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Original article
peer-reviewed

Carbon Dioxide Elimination After Sodium Bicarbonate Administration as a Novel Method to Assess Cardiac Output: A Pilot Study



Abstract

Introduction

Cardiac output/pulmonary blood flow measurement is an important way to assess patients during the perioperative period, as well as patients who are critically ill. Current methods of assessing cardiac output have limitations. One indicator of cardiac output may be the expired carbon dioxide (CO2) partial pressure response to intravenous sodium bicarbonate (IVSB), which is rapidly converted to CO2.

Methods

We conducted an initial evaluation of the relationship between expired CO2 partial pressure and blood flow after a bolus of IVSB. To assess this relationship, we used a cardiopulmonary bypass circuit with predetermined blood flows in a laboratory trial and then assessed 18 patients undergoing surgery requiring cardiopulmonary bypass.

Results

For the laboratory portion of this pilot study, higher peak expired CO2, faster time to reach peak, higher area under the curve, and greater kurtosis of peak were observed at higher cardiac output flow rates, and higher mean expired CO2 was significantly associated with higher flow rates (p < 0.001). In the human study, higher mean (p = 0.023) and peak expired CO2 (p = 0.028) were both significantly associated with higher cardiac output flow rates.

Conclusions

This technique may be a way to intermittently assess cardiac output or improve accuracy when used in conjunction with other continuous output monitors.

Introduction

Hemodynamic management of the perioperative or critically ill patient is fundamental to maintaining adequate tissue perfusion and organ homeostasis during physiological perturbations. Cardiac output measurement is key to understanding an individual’s oxygen delivery to end organs [1], and such advanced monitoring combined with “goal-directed” management strategies may improve outcomes [2]. Current methods of cardiac output measurement have limitations, such as invasiveness (e.g., a pulmonary artery catheter), reliance on sinus rhythm (e.g., arterial waveform analysis), or user dependence (e.g., esophageal Doppler) [3]. Furthermore, increasingly popular noninvasive methods such as pulse contour analysis of the arterial waveform have variable accuracy depending on the algorithm used [4].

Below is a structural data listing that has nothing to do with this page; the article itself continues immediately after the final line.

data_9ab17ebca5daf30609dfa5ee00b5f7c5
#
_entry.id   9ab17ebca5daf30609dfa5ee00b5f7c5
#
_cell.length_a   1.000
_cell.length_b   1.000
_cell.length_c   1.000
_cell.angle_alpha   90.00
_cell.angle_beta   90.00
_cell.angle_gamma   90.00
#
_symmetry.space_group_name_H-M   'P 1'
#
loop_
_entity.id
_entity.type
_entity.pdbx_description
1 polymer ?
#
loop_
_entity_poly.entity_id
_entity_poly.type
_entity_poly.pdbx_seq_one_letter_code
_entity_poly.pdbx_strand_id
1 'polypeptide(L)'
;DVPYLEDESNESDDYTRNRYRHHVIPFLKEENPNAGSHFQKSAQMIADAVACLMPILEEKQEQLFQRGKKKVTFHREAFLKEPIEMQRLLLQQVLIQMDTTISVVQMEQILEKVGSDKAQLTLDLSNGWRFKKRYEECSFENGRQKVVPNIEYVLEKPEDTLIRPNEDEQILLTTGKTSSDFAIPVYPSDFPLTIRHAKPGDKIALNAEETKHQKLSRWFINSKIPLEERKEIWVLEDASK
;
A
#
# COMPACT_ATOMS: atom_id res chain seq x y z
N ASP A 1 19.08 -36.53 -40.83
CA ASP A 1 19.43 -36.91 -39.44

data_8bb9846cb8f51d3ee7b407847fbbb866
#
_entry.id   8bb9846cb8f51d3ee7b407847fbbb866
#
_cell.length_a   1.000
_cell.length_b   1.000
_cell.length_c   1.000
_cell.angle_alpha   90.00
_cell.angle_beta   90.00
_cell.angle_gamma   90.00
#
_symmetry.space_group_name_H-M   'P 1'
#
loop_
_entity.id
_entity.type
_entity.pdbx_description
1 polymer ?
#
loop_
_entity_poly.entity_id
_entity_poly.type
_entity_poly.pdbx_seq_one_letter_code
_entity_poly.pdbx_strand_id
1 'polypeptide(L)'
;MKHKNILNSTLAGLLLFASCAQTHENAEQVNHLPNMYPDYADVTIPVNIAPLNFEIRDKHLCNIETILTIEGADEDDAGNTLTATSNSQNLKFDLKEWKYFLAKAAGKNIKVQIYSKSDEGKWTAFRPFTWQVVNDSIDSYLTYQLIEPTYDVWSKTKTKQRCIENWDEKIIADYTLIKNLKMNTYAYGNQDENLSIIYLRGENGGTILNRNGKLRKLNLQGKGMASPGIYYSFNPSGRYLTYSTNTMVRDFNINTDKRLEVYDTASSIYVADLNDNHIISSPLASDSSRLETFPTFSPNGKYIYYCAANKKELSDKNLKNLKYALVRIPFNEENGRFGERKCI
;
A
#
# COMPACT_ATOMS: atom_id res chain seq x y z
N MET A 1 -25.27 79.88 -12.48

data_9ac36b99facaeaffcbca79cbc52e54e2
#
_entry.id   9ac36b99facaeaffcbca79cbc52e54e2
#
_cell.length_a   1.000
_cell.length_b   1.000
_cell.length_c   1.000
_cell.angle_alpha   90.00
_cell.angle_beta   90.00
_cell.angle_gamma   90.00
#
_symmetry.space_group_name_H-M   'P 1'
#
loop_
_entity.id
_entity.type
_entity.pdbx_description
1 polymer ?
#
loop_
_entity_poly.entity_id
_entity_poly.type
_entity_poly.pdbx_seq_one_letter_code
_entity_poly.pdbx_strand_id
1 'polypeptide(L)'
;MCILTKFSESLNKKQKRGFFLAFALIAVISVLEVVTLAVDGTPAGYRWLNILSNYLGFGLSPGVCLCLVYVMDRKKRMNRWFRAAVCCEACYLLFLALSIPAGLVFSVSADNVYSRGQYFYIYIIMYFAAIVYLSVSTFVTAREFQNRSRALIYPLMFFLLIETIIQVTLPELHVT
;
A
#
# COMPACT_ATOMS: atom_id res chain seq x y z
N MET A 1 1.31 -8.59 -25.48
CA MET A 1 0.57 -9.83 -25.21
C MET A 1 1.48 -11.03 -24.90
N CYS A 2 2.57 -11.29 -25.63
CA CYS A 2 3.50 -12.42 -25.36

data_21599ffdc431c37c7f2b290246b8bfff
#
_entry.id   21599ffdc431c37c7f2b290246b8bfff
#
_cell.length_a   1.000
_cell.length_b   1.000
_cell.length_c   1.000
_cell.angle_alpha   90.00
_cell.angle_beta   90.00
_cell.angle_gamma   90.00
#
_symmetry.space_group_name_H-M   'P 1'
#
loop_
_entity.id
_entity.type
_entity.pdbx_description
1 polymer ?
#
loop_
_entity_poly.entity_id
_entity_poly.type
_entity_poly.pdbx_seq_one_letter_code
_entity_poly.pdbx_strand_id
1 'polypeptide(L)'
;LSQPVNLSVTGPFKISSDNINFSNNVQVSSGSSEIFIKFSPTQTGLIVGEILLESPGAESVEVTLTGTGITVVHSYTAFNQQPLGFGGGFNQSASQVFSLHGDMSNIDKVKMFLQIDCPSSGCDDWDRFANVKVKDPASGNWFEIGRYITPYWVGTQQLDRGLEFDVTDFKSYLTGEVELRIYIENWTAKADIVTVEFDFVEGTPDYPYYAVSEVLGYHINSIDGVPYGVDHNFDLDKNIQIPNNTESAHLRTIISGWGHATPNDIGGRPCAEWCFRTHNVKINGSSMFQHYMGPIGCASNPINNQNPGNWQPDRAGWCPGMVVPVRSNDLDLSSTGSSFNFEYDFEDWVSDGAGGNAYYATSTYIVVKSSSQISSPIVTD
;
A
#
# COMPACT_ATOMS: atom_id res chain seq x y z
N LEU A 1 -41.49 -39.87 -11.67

The gold standard for cardiac output monitoring remains the pulmonary artery catheter and transpulmonary thermodilution [5]. Thermodilution is based on the principle of delivering an indicator (cold or heat injectate) and measuring its appearance at a distal location using a circulatory bed that receives the entire cardiac output (i.e., right heart thermodilution). Alveolar carbon dioxide (CO2) partial pressure is dependent on tissue CO2 production and alveolar ventilation; however, temporal changes are also dependent on changes in pulmonary blood flow (cardiac output). End-tidal CO2 (etCO2) has been shown to correlate with cardiac output [6]. Intravenous sodium bicarbonate (IVSB) is rapidly converted to CO2; therefore, it may act as a surrogate indicator of cardiac output. Significant increases in expired CO2 have been observed in response to an intravenous bolus of sodium bicarbonate [7].

During steady state, alveolar CO2 as well as etCO2 is determined by CO2 production and alveolar ventilation. CO2 that is produced in the periphery is delivered via the venous blood into the pulmonary circulation. Additional CO2 as is produced by the conversion of sodium bicarbonate to CO2 is also delivered by the same venous system and pulmonary flow. One factor that determines the rate at which CO2 appears in expired gas after IVSB is pulmonary blood flow.

We conducted an initial evaluation of the relationship between expired CO2 partial pressure changes after a bolus of IVSB and pulmonary blood flow in a biological model where the cardiac output is known. This study was undertaken in two parts: the first part used a cardiopulmonary bypass (CPB) circuit allowing a precise predetermined cardiac output and the second part was conducted in patients undergoing surgery requiring CPB.

Materials & Methods

Laboratory study